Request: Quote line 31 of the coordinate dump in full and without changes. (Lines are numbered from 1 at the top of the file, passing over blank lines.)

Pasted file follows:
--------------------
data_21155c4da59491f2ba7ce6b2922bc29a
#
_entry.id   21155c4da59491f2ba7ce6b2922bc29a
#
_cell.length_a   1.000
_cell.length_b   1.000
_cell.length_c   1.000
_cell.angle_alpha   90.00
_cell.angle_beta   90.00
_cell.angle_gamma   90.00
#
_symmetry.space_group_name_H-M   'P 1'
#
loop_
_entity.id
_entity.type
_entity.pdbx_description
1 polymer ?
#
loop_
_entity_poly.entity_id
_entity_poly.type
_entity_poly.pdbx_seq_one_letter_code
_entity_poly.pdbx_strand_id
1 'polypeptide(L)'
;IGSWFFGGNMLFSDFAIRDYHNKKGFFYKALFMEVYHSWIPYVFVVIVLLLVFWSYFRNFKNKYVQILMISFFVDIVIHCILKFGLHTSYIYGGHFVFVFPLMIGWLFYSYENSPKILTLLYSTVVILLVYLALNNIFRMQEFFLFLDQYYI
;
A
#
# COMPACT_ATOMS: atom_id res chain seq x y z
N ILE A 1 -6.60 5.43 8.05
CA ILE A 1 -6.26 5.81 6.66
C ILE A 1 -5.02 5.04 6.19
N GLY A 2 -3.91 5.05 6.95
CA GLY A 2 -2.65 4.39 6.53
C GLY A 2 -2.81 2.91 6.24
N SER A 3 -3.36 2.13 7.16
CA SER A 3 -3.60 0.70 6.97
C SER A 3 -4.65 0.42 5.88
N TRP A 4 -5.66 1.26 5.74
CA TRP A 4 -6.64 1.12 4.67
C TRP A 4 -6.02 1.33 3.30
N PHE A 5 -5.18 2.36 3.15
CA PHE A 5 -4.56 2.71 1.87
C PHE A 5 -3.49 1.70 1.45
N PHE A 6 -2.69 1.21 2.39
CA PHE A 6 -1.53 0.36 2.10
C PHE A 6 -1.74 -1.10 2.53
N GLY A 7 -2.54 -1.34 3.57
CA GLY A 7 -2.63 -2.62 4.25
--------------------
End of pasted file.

N ILE A 1 -6.60 5.43 8.05